Fergie lauds teen Pogba as Reds future but what of the present?
Manchester United’s failure to land a central midfielder this summer is with scepticism in many quarters, with the club’s inability to meet the wage demands of Wesley Sneijder and Samir Nasri pointing many critics towards a charge of Glazernomics. Yet, while United’s poor record the road last season was almost entirely down to a paucity of options in central midfield, manager Sir Alex Ferguson has chosen not to acquire new talent for the role this summer.
Far from meeting the challenge of Barcelona’s dominance in Europe, and Manchester City’s lavish spending domestically, some pundits believe that United may well have run simply to stand still this summer. Indeed, while Ashley Young offers a new flexible attacking option, David de Gea and Phil Jones are new-for-old replacements in Ferguson’s squad. The question of whether United is ‘net better’ from this summer’s transfer activity is yet to be answered.
Yet the 69-year-old Scot believes – critics might add he has little choice – that emerging youngsters can fill the void left by Paul Scholes and Owen Hargreaves this summer. Tom Cleverley’s positive 45 minute display against City in the Community Shield offers reason for supporter optimism. Meanwhile, 18-year-old Frenchman Paul Pogba is singled out by Ferguson as a real hope not only for the future but the coming season as well.
“We’re quite positive about him,” Ferguson said.
“If we hold Paul Pogba back, what’s going to happen? He’s going to leave in a couple of years’ time when his contract is finished. We have to give him opportunities to see how he can do in the first team. He’s got the ability, the physique and the athleticism.”
That athletic frame has drawn comparisons with Patric Vieira, a lazy analogy born seemingly of players’ similar French-African roots and height. Indeed, those who have watched Pogba’s progress in United’s FA Youth Cup winning side last season witnessed a player of significant finesse, quick feet and attacking prowess. The comparison with former Arsenal midfielder Vieira is one that Ferguson rightly rejects.
“He could be a surprise for us. I took him to the charity game in Monaco and he played 25 minutes in the second half against Marseille’s first team and he did very well. He got involved right away and I said to myself, he’s not bad,” added Ferguson.
“He’s a big physical boy. He has a great physique, 6ft 2in, athletic. The new Patrick Vieira? That’s just because of his height and build. Patrick was a great player but this boy is only 18. Look at Patrick when he was 18, he was playing centre half for Cannes. He only emerged as a midfield player at AC Milan.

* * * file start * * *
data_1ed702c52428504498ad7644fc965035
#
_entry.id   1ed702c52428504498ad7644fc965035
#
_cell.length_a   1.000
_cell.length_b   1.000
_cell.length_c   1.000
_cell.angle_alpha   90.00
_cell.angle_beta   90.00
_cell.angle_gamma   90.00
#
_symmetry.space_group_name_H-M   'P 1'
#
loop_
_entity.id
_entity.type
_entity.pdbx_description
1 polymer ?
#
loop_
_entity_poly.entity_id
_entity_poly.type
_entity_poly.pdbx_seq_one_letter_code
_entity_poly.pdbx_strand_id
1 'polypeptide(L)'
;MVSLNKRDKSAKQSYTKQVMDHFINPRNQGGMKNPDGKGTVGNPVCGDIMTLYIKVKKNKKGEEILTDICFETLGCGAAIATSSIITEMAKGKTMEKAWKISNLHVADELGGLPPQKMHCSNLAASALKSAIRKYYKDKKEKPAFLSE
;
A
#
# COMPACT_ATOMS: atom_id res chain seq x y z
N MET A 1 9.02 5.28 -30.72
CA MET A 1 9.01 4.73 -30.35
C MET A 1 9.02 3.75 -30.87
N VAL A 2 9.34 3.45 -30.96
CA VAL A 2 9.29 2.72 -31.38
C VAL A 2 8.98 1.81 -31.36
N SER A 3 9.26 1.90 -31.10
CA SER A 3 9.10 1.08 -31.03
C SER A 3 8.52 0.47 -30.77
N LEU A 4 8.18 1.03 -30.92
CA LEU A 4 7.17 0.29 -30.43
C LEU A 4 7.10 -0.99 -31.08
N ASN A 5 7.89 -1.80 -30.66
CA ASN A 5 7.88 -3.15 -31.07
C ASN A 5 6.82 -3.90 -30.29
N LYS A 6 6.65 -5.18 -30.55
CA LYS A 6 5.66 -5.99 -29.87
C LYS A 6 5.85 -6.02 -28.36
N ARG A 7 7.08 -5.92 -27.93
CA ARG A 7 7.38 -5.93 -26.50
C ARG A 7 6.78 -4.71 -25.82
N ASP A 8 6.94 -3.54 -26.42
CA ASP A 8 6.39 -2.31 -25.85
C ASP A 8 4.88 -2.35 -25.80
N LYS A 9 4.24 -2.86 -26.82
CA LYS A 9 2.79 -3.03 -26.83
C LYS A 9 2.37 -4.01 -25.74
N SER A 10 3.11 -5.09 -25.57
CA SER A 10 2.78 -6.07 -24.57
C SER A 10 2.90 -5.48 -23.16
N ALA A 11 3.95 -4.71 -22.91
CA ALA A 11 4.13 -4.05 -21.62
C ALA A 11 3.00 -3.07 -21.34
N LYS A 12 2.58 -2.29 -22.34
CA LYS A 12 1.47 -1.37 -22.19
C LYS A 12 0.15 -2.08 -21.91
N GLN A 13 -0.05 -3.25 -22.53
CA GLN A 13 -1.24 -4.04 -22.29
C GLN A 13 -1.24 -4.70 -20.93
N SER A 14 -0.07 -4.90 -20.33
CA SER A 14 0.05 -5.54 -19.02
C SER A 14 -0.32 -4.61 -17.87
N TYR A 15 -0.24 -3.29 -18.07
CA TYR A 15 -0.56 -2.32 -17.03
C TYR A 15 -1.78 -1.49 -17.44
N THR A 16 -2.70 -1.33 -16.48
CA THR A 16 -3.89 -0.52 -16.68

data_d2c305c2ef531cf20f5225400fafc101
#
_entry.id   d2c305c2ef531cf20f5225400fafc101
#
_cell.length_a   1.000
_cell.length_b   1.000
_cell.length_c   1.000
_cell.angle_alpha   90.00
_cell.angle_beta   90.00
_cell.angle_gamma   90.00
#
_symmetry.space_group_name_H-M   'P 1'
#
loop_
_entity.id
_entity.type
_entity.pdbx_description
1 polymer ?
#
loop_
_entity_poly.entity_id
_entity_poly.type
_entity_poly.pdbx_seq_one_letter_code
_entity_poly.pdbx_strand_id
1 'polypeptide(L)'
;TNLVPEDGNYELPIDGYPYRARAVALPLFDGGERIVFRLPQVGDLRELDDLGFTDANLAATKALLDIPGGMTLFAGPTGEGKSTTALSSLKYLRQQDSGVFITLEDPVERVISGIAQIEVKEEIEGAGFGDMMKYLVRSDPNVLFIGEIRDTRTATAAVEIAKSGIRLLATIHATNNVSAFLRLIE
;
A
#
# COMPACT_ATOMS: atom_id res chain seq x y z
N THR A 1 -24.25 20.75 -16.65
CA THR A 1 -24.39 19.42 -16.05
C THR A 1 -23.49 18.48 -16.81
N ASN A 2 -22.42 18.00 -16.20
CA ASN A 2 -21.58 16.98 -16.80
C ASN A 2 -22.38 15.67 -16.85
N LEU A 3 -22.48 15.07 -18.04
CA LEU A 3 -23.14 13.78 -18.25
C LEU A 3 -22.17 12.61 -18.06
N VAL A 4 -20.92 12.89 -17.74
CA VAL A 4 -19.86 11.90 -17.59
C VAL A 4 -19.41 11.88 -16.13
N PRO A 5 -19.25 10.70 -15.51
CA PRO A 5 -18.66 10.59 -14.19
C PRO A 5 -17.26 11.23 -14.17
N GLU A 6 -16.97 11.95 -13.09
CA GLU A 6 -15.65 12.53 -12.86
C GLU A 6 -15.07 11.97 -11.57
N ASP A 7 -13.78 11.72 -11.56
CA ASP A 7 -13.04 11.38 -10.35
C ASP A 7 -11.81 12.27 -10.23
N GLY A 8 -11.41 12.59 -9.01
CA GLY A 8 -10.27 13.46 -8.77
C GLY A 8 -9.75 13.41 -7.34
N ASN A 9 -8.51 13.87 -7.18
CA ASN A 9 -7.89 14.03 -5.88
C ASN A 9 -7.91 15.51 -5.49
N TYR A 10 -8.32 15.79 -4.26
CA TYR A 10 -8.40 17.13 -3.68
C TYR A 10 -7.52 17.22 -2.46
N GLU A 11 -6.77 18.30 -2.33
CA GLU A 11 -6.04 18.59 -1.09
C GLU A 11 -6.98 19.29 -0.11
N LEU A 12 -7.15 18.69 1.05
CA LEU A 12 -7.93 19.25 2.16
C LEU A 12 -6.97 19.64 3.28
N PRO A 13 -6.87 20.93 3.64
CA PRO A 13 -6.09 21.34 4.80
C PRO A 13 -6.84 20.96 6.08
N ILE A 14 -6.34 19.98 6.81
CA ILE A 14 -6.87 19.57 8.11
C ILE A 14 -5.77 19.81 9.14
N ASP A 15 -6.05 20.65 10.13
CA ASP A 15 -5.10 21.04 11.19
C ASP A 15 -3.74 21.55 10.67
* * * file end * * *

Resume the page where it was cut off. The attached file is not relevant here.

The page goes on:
“But I believe Pogba has the equipment to be successful. Seeing youngsters like him come through helps me, it helps us all. It’s still one of my biggest thrills to see a youngster coming up through the ranks. The kids are the foundation of the club. I think the foundations are looking good at the moment. This helps to drive me.”
Yet there is much work to be done if Ferguson is to fast-track Pogba into the first team picture. Despite his potential Pogba would surely struggle in the Premier League’s more physical encounters. Meanwhile, Ferguson believes that the former Le Harve midfielder must develop a greater range of passing if he is to make it to the very top.
“You don’t want to be putting the lad under pressure yet, but he’s got all the equipment all right,” added the United boss.
“He’s strong and athletic and he’s almost ready to be considered. We are just trying to work on his distribution. He has been playing a short passing game and we think he could do with a bit more range. We will be giving him opportunities this season because if you don’t use good players you end up losing them. We can’t hold him back, and wouldn’t want to do anyway.”
Along with United’s other great midfield talent in the FA Youth Cup winning side, Ravel Morrison, Pogba can expect games in the Carling and FA Cups in the coming season. Ferguson is almost certain to pick fringe sides in the early rounds of both competitions, with United entering the Carling Cup at the third round stage in September.
Morrison, meanwhile, is unlikely to be fast-tracked into the first team picture until the youngster’s many off-the-field distractions have cleared. The club’s willingness to protect the 18-year-old Wythenshawe-born player, despite multiple court appearances over the past 18 months, says much for the talent on offer; arguably the most fluid English central midfielder with the ball at his feet since Paul Gascoigne.
In Morrison, Pogba, Cleverley and perhaps Anderson – if the €30 million Brazilian can ever find some consistency – Ferguson has built with the future very much in mind. The players represent an exciting quartet of midfield talent very much in the United tradition.
Yet, for all that future promise the feeling that United has sacrificed short-term progress at the Glazer’s financial altar is inescapable. Despite Barcelona’s utter destruction of the Reds’ midfield at Wembley in May the Catalan club has acquired in Cesc Fabregas and Alexis Sanchez two talents of the highest order. That – Nani aside – no United midfielder would make Barca’s squad, let alone first team, is telling.